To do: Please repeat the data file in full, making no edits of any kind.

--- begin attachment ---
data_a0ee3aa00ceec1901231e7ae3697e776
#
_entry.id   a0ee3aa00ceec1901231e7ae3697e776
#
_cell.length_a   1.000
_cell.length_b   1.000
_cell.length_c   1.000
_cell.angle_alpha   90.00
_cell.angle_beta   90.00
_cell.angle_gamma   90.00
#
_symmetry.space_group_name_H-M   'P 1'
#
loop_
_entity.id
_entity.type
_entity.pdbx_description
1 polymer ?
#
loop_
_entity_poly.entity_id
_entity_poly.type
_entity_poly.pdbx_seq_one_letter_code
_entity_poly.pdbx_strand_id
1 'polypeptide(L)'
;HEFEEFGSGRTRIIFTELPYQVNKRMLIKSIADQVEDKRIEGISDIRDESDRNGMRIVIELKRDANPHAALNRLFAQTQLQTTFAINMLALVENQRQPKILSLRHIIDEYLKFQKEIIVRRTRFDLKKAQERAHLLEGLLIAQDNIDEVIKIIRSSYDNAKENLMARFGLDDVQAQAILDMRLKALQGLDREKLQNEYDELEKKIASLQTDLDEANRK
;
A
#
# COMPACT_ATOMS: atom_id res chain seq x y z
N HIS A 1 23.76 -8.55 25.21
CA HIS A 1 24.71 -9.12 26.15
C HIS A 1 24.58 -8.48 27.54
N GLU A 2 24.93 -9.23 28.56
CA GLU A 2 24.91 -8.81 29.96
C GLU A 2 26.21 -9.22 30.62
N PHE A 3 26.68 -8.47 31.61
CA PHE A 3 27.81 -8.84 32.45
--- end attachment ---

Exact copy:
data_a0ee3aa00ceec1901231e7ae3697e776
#
_entry.id   a0ee3aa00ceec1901231e7ae3697e776
#
_cell.length_a   1.000
_cell.length_b   1.000
_cell.length_c   1.000
_cell.angle_alpha   90.00
_cell.angle_beta   90.00
_cell.angle_gamma   90.00
#
_symmetry.space_group_name_H-M   'P 1'
#
loop_
_entity.id
_entity.type
_entity.pdbx_description
1 polymer ?
#
loop_
_entity_poly.entity_id
_entity_poly.type
_entity_poly.pdbx_seq_one_letter_code
_entity_poly.pdbx_strand_id
1 'polypeptide(L)'
;HEFEEFGSGRTRIIFTELPYQVNKRMLIKSIADQVEDKRIEGISDIRDESDRNGMRIVIELKRDANPHAALNRLFAQTQLQTTFAINMLALVENQRQPKILSLRHIIDEYLKFQKEIIVRRTRFDLKKAQERAHLLEGLLIAQDNIDEVIKIIRSSYDNAKENLMARFGLDDVQAQAILDMRLKALQGLDREKLQNEYDELEKKIASLQTDLDEANRK
;
A
#
# COMPACT_ATOMS: atom_id res chain seq x y z
N HIS A 1 23.76 -8.55 25.21
CA HIS A 1 24.71 -9.12 26.15
C HIS A 1 24.58 -8.48 27.54
N GLU A 2 24.93 -9.23 28.56
CA GLU A 2 24.91 -8.81 29.96
C GLU A 2 26.21 -9.22 30.62
N PHE A 3 26.68 -8.47 31.61
CA PHE A 3 27.81 -8.84 32.45